Natural Gas Drilling, Hydrofracturing, and Ground Water – Drink Up?

A couple of YouTube videos have been making the rounds and causing some alarm among the ever-increasing number of homeowners who have active natural gas drilling in their area, and rely on groundwater for their drinking water supply. This video shows common, normal operations at a modern natural-gas drilling site in western Colorado, operated by the Canadian company EnCana, a major player in the Rockies. One video shows drilling fluids being stored onsite in a plastic-lined open pit (a “fluid reserve pit”) while the well is hydrofractured, or “fracced.” The other video shows this same pit being closed: as a crew removes residual fluids and pulls out the liner, a bulldozer buries the pit.

We’ve created a small gallery showing the drill site depicted in these videos, and adjacent residences. Although the operations depicted are probably allowed by Colorado law, nearby homeowners who have water wells for drinking and bathing are concerned about these practices as drilling permeates the area. Multiply this scene tens of thousands of times, and you get the idea what’s been happening in recent years with drilling in many parts of the country.

UPDATE 9/16/09: In response to a comment, we thought folks might appreciate these links to other resources about fracking:

  • A summary report on chemicals found in fraccing fluids, their toxicity, and health effects
  • Tables that list chemicals used in drilling and fraccing
  • This press release from The Wilderness Society supporting pending legislation that would require companies to publicly disclose the chemicals used in fraccing
  • Announcement that EPA found fraccing chemicals contaminating residential water wells in Pavillion, Wyoming
  • A wealth of additional information on hydrofracturing from Earthworks

Grasberg Mine Tailings Inundating Forest in Indonesia

File this under “you gotta be kidding me” — tailings (waste rock, mud, etc.) from the massive open-pit Grasberg copper/gold mine in Irian Jaya, Indonesia, are actually dumped right into the river system. It’s called “riverine tailings disposal.” Sounds very sophisticated. When the fast-flowing mountain streams hit the forested lowlands, though, they slow down and dump their load of crud across a steadily growing floodplain of desolation, killing most of the vegetation:


Grasberg mine tailings in 1988 (above) and 2003 (below)

According to the New Orleans-based mine operator, Freeport McMoRan, this is all perfectly legal in Indonesia. But some of their investors aren’t too happy about this.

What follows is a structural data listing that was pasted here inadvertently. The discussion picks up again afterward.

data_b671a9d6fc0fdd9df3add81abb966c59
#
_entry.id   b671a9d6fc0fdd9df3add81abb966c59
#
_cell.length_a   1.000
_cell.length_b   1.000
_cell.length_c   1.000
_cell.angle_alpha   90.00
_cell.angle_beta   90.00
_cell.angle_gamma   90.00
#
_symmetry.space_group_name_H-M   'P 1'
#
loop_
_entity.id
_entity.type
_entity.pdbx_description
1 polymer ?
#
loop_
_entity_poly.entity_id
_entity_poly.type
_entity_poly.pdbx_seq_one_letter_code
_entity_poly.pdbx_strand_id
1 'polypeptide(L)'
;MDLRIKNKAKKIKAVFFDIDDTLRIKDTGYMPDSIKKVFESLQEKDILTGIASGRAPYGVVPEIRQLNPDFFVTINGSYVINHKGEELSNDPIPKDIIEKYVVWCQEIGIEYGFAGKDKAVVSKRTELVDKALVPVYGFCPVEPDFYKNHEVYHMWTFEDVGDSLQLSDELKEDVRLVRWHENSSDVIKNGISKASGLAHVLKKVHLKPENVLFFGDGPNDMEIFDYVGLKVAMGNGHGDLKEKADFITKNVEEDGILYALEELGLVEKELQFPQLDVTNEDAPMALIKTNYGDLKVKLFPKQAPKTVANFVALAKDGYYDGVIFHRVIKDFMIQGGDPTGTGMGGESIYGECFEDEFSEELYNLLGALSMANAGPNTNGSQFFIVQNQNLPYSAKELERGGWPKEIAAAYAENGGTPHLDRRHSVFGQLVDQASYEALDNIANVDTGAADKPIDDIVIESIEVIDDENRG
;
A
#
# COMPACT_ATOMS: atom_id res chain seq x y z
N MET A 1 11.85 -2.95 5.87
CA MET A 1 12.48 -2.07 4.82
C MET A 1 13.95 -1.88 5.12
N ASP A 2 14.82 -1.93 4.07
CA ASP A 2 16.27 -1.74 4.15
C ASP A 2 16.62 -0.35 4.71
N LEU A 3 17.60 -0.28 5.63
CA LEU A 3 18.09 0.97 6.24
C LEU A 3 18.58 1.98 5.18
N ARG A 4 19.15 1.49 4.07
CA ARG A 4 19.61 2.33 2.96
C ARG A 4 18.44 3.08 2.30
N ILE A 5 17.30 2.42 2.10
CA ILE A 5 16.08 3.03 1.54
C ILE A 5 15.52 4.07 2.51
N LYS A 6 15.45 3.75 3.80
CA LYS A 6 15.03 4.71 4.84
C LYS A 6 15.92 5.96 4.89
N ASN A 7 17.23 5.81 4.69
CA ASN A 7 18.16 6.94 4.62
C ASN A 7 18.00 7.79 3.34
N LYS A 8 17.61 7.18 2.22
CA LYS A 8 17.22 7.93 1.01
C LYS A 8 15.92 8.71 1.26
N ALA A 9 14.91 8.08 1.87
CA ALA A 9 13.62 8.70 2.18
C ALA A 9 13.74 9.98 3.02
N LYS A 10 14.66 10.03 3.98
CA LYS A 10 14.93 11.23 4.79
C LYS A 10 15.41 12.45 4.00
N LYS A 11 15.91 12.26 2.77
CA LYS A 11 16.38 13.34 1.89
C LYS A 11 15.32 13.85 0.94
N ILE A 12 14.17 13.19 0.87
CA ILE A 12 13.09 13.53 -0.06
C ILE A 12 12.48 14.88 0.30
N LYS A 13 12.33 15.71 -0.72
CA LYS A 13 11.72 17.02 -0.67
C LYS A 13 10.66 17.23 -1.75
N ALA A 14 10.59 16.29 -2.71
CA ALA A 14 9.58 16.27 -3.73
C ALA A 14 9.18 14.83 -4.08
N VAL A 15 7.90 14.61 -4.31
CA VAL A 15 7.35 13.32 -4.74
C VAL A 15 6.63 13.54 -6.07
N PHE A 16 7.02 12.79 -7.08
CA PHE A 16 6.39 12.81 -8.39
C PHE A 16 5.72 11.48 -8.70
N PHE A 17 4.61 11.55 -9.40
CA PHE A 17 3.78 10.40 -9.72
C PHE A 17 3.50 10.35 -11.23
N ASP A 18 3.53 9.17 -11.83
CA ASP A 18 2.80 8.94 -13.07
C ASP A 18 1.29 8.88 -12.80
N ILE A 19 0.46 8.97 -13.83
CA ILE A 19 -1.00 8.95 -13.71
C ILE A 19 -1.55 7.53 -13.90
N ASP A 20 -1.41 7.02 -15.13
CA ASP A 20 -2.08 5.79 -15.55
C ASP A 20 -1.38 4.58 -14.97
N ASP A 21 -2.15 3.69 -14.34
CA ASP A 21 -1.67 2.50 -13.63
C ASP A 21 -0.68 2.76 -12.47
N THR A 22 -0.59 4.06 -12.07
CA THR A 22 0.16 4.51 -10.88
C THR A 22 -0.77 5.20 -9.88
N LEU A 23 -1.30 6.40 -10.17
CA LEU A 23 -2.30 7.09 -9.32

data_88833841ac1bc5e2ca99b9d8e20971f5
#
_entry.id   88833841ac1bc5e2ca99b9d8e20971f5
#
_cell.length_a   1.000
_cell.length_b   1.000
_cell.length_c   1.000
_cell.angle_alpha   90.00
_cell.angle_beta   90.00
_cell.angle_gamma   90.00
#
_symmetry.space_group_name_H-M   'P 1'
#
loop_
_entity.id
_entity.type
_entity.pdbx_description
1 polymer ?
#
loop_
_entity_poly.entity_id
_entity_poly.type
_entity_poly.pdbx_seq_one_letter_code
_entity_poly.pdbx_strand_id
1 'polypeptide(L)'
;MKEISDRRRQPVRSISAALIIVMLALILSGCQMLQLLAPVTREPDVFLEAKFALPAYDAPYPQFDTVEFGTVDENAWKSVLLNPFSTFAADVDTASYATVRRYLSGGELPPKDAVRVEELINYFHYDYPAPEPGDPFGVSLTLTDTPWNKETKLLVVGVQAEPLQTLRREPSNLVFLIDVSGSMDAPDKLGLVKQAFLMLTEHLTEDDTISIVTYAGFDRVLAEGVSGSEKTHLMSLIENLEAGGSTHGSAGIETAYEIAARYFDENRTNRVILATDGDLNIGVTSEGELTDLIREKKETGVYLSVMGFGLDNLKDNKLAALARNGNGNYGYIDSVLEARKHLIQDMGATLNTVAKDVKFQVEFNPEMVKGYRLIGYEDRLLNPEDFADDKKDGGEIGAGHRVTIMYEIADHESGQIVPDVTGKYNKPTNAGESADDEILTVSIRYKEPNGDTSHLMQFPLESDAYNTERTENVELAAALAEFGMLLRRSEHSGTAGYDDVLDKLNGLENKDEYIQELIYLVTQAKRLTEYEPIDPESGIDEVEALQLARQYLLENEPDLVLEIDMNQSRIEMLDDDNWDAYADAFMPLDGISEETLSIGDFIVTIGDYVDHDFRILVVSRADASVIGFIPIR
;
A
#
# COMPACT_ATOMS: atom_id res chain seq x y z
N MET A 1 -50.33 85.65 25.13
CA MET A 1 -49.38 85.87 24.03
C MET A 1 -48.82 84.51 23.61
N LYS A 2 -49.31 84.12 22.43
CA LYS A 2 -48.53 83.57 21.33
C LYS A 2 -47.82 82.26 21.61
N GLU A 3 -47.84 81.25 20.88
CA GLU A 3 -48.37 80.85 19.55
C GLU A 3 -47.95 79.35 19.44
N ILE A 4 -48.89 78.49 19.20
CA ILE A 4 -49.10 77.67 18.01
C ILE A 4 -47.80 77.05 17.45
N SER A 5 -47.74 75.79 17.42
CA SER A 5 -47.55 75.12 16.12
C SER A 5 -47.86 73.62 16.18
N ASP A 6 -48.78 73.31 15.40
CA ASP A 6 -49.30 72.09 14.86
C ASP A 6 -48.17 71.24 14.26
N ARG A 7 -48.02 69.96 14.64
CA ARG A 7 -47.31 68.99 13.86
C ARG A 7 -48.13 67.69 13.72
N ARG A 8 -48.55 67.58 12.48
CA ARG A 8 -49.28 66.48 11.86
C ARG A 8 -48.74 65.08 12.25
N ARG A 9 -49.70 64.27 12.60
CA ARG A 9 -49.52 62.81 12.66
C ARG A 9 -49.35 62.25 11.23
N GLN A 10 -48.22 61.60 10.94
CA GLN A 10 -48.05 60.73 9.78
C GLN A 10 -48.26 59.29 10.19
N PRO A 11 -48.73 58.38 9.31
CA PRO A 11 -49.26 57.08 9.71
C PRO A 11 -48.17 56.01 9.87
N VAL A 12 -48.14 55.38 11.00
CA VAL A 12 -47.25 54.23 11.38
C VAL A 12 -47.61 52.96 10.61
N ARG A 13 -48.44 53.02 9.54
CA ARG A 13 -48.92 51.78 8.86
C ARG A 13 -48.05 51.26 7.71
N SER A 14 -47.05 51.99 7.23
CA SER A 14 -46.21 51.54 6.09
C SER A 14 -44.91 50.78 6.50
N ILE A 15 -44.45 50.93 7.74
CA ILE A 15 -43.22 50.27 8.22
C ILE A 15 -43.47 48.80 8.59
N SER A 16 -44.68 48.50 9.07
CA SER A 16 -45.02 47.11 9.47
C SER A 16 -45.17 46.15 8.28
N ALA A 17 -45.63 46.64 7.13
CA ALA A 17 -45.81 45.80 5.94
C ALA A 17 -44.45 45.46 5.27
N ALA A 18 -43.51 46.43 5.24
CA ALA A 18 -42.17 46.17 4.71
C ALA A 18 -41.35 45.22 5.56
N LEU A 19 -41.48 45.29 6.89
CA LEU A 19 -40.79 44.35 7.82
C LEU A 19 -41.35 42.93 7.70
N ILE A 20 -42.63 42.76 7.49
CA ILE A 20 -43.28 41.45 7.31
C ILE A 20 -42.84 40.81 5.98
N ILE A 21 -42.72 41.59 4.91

We’ve created a gallery of satellite images showing how rapidly the area of devastation grew between 1988 and 2003. Can’t wait to see a more recent image…

Our images appear about 4 minutes into a 2007 documentary film by Kurt Diegert called “Exploiting West Papua.” The film also includes spectacular low-altitude aerial shots of the inundated floodplain.

SkyTruth – How Do We Help (Part 2)?

All too often, public notice of a proposed well or other industrial facility — particularly those related to oil and gas drilling — gives the location in legal terms that are meaningless to the average citizen. Where, exactly, is the thing going to be drilled or built? We just got another great example of this: a proposed well to dispose of acid gas (carbon dioxide and hydrogen sulfide, waste products of natural gas processing) on the site of a large gas processing plant, by injecting it into an underlying rock formation. Here is the public description of the location:

CASE 14329: Application of Anadarko Petroleum Corporation for approval of an acid gas injection well, San Juan County, New Mexico. Applicant seeks approval to drill an acid gas injection well at its Kirtland New Mexico site. The well will be drilled 1650 feet from the North line and 2310 feet from the West line in Unit F of Section 1, Township 29 North, Range 15 West NMPM, to inject up to 2000 barrels of acid gas per day at a maximum pressure of 1985 psi, into the Entrada Formation, at an approximate depth of 6500 feet to 6700 feet.

Concerned citizens in New Mexico contacted SkyTruth. We loaded the township/range grid into our GIS software, identified the location, and converted it to latitude/longitude coordinates. Then we plugged the location into Google Earth to generate a few images showing the proposed disposal well. Here’s the response to our work:

Thank you so much! I do believe you have located it. I was not aware that the plant was this large and so near Kirtland. It is much closer to residences than their permit request implies. We of course are worried about H2S leaks as well as the underground process…

It is really amazing how much we use these satellite pictures now. You have really opened up a valuable tool to us with your work. I find that they really help cut to the chase when shown to someone during a discussion. Usually people are stunned to see them. Can’t hide and it is hard to argue with pictures. They are a terrific and valuable tool for sure. – Kris Dixon